Stories From the Edge of Blindness

In 2002, Retinitis Pigmentosa changed my life. This is my story of a slow approach to darkness.


October 2015

Clay Pumpkin

Most days, I think I navigate the world pretty well; as if I can almost feel myself in rhythm with all the sighted people who traverse the streets of Hollywood.  I can get lost in the fantasy and forget that my lens is broken and I only get part of the picture.

Yesterday I was at our local Ralphs Supermarket, picking up milk, bell peppers and Muenster.  The grocery store is always a bit of a challenge for me; people, shopping carts and displays, all an array of accidents waiting to happen.  I always opt for the hand basket rather than a shopping cart because it just isn’t safe for me to drive any vehicle, motorized or not.

I was hit by a car in the parking lot of the Ralphs in this story, so I tend to take my time and make sure I am constantly scanning my surroundings. The problem is that I often think I am doing a pretty complete scan, but in reality, I am failing to look past my own edges.  These are the times when RP pops up and slams me in the face.

I found the items on my list and managed to get around the store and through the checkout unscathed.  This doesn’t always happen, so I was feeling pretty confident and, mistakenly, sure-footed.  As my usual routine dictates, I stopped in a quiet corner to change from inside glasses to sun glasses before venturing out into the sun and heat.  Did I mention there was a massive heat wave in Los Angeles?  I walked across the threshold of sliding doors and out into the heart of sweltering Hollywood.

Given my previous run in with a dark blue Accord, I took a long pause just outside the lines of the parking lot.  The traffic was thick and the whole neighborhood seemed to be approaching the store, so I stole a breath and waited until I thought my path was clear.  I stepped forward with self-assurance and crashed into a display of clay pumpkin pots.  One of them went reeling and broke into pieces on the ground;  RP singing its cruel melody to the sound of breaking pottery. Happy fucking Halloween.

Poetry and Blindness


I realize that I am a rubbish blogger, tweeter, instagrammer and facebooker.  I go along feeling as if I have just written a blog post and when I visit my site, I find it has been months since I have posted a single word.  The truth is, some days I have nothing to say or I am afraid to face the things I know I want and need to say, and some days I write as if I am burning and crazy and elated and drowning. None of which leads me to blog on a regular basis.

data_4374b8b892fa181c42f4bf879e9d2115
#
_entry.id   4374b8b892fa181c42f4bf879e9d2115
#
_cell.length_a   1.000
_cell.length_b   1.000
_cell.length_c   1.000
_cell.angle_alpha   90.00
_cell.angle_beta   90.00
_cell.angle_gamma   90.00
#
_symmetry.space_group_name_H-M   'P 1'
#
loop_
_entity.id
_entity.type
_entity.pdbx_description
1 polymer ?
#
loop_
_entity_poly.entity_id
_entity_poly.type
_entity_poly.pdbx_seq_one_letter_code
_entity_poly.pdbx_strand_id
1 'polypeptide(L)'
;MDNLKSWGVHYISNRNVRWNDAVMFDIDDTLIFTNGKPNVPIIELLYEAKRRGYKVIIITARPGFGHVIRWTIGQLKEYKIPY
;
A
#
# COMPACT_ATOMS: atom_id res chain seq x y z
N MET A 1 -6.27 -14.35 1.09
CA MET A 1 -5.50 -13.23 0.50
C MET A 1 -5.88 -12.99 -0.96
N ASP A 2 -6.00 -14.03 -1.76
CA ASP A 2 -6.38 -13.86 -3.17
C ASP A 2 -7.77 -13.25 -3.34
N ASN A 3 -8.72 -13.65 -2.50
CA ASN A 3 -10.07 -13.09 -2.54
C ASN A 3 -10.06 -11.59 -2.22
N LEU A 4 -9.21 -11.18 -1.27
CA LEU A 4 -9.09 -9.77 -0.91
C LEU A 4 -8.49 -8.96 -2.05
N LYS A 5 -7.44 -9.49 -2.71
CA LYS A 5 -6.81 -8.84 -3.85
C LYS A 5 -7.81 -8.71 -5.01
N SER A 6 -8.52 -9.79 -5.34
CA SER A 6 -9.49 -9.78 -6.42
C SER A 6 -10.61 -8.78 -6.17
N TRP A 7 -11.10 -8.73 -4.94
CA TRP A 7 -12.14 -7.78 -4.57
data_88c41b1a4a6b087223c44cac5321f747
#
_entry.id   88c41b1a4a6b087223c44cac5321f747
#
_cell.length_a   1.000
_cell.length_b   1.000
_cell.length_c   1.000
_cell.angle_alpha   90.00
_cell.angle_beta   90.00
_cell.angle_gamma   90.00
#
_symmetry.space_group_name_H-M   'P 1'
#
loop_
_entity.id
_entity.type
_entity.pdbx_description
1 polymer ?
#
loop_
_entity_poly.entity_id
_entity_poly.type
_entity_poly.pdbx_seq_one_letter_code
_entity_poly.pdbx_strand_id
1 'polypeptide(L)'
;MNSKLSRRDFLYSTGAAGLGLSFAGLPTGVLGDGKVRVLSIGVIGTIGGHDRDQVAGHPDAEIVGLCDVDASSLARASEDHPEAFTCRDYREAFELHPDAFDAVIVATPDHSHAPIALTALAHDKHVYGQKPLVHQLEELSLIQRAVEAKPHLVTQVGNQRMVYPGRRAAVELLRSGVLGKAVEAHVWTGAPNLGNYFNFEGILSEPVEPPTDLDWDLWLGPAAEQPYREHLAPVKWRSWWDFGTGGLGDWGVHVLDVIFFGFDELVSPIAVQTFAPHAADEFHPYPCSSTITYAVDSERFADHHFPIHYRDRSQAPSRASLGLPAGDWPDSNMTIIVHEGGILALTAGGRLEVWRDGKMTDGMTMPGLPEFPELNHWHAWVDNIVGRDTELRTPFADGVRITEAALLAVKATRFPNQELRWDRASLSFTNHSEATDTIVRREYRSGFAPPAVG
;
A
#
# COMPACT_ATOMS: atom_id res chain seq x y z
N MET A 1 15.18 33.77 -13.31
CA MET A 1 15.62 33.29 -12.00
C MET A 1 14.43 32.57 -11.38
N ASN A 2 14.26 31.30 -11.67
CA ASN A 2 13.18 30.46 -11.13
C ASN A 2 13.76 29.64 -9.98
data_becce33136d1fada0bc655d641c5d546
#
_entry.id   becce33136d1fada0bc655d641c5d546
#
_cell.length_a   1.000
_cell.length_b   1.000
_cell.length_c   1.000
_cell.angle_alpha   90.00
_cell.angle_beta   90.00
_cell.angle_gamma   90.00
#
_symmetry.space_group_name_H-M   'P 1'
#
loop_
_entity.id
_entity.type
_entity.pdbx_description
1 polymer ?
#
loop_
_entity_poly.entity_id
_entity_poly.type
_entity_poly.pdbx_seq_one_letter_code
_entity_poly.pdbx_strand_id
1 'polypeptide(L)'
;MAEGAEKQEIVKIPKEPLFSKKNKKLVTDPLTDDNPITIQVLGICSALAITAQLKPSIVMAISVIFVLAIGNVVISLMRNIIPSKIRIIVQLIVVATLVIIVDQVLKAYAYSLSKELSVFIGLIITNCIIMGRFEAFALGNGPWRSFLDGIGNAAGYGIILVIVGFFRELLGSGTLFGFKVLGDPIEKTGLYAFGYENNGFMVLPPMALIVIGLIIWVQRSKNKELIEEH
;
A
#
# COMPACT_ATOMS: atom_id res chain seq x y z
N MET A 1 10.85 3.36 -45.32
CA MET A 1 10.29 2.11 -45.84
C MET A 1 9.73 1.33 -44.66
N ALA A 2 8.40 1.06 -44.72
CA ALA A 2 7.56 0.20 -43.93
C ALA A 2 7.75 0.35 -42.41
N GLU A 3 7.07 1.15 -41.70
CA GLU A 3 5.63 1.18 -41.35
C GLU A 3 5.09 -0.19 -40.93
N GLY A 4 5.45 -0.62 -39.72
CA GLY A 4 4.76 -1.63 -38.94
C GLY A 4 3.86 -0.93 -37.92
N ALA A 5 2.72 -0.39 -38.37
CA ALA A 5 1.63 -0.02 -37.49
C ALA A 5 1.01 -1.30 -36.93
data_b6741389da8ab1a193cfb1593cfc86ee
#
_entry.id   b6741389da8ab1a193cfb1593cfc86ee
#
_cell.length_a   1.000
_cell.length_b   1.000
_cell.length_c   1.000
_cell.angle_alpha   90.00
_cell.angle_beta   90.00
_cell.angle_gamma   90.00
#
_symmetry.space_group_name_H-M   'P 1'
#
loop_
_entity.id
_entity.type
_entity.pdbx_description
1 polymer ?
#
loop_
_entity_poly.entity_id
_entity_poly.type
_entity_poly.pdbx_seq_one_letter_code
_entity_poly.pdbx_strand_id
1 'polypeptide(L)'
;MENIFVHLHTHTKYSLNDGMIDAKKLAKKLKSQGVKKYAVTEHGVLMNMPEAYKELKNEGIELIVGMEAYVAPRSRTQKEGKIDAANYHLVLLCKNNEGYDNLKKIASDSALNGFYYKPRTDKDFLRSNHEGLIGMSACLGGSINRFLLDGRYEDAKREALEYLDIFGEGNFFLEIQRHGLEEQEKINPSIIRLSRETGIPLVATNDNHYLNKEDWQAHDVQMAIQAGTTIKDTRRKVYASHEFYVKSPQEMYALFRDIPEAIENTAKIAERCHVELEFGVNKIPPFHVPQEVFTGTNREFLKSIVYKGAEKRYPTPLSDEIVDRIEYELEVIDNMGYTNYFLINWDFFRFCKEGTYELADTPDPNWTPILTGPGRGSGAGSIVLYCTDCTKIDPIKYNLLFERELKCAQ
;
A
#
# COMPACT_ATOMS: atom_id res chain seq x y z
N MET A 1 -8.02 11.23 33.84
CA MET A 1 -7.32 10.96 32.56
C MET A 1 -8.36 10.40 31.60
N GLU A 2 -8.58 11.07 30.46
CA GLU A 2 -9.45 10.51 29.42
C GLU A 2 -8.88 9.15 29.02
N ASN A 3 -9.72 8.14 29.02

Although I have not written a blog post in a long time, I have been writing and rising out of the ashes of a disease that steals not only my vision , but my sense of self and purpose.  I always knew that I wanted to write, that the spaces inside the words are where I feel my truth, but I got lost in the murky waters of RP.  I wrapped myself up in the task of becoming a blind person and forgot that I am a person beyond my blindness.

Outside of this blog, I write poetry.  Poetry is really my first writing love; it is where my creative pulse was born.  A few months ago, after a 20 year hiatus, I decided I wanted to start submitting my poetry for publication again.  I had some things published when I was in my 20’s, but life got complicated, I put my writing voice on a high shelf and I stopped sending my work out.  Starting this blog got me excited about writing again and although it took years, I finally immersed myself in my poetry and gathered up the courage to put my voice back into the literary world.  I was elated when the first response I got was a positive one.

Heather Lenz, the poetry editor at Stepping Stones Magazine, accepted three of my poems for publication.  I am over the moon.  I feel reunited with my self and my passion.  I feel as if I have stepped out of the darkness and learned how to weave RP into the fabric of my life rather that allowing it to smother me.

I can’t say that I will become a prolific blogger; I am still trying to get a handle on that discipline thing, but I do think I will be blogging a lot more.


The two poems that have appeared in Stepping Stones Magazine can be read through the links below.


Tiny Voice




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